Unto Hebron.] As Hebron was situate in the in it are so strong and sudden; so short, various, and midst of the tribe of Judah, and a very ancient city, the unconnected, that never perhaps was grief painted in metropolis of the whole tribe, and the possession of more living and lasting colours. It affords a beautiful those priestly families, who espoused David's interest, proof that David's heart was so softened and melted by it was a very commodious city for him to make the place grief, as to lose every trace of Saul's cruelty to him. of his residence at this juncture; as he was not inHe remembered nothing in him now but the brave man, sensible that the determination of the metropolis in his the valiant leader, the magnificent prince, the king of favour would be of great weight to influence the whole God's appointment, his own once indulgent master; tribe : and accordingly we find, that he was soon inthe father of his Michal and his Jonathan ; of his be- vested with the sovereignty of it. Dr. Delaney. Hebron loved wife and his lamented friend. Dr. Delaney. seems now to have been the capital city of Judah ;
Noble ideas aggrandize the soul of him, who writes Jerusalem, or at least the fortress of mount Sion, that with a true taste of virtue. David's lamentation over commanded it, being at this time in the hands of the Saul and Jonathan is peculiarly pleasing, in that there Jebusites. Dr. Chandler. is such an exquisite sorrow expressed in it, without the 4. — there they anointed David] As he had before least allusion to the difficulties from which David was been privately anointed by Samuel, when he was first extricated by the fall of those great men in his way to marked out for the kingdom; so he was now publickly empire. When he receives the tidings of Saul's death, anointed by way of inauguration on assuming the royal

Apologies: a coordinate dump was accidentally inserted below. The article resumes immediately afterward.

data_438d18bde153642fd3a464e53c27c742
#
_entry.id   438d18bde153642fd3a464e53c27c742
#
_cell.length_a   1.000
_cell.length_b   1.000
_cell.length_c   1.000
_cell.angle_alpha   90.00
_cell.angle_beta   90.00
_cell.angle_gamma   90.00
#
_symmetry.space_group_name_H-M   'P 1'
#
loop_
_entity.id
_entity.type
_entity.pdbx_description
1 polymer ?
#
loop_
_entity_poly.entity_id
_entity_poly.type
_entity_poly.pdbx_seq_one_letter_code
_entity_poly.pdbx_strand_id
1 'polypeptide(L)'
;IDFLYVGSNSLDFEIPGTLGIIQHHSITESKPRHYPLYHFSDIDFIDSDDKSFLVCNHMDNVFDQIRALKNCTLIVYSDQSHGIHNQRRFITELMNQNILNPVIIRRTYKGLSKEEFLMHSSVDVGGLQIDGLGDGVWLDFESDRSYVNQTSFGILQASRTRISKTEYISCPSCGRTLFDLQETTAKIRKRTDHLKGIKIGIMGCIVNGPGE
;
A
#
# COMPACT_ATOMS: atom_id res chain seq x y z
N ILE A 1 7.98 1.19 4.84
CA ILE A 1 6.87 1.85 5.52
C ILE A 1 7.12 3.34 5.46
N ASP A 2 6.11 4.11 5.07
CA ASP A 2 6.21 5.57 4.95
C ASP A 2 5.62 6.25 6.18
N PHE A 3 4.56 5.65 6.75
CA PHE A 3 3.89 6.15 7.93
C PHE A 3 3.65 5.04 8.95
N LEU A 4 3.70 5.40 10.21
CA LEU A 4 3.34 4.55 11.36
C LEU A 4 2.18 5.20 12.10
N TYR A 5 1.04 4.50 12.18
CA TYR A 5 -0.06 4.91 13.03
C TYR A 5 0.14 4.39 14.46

generous mind has in it no reflection upon the merit office. The men of Judah, here acting independently of the unhappy man who was taken out of his way, but for themselves, did not presume to know the sense of what raises in him sorrow, instead of giving him con- the other tribes of Israel, but trusted they would aftersolation. How beautiful is the more amiable and noble wards follow this example, as in fact they did, chap. v. part of Saul's character, represented by a man whom 3. Bp. Patrick. that very Saul pursued to death! But when he comes 8. – Abner-took Ish-bosheth the son of Saul,] If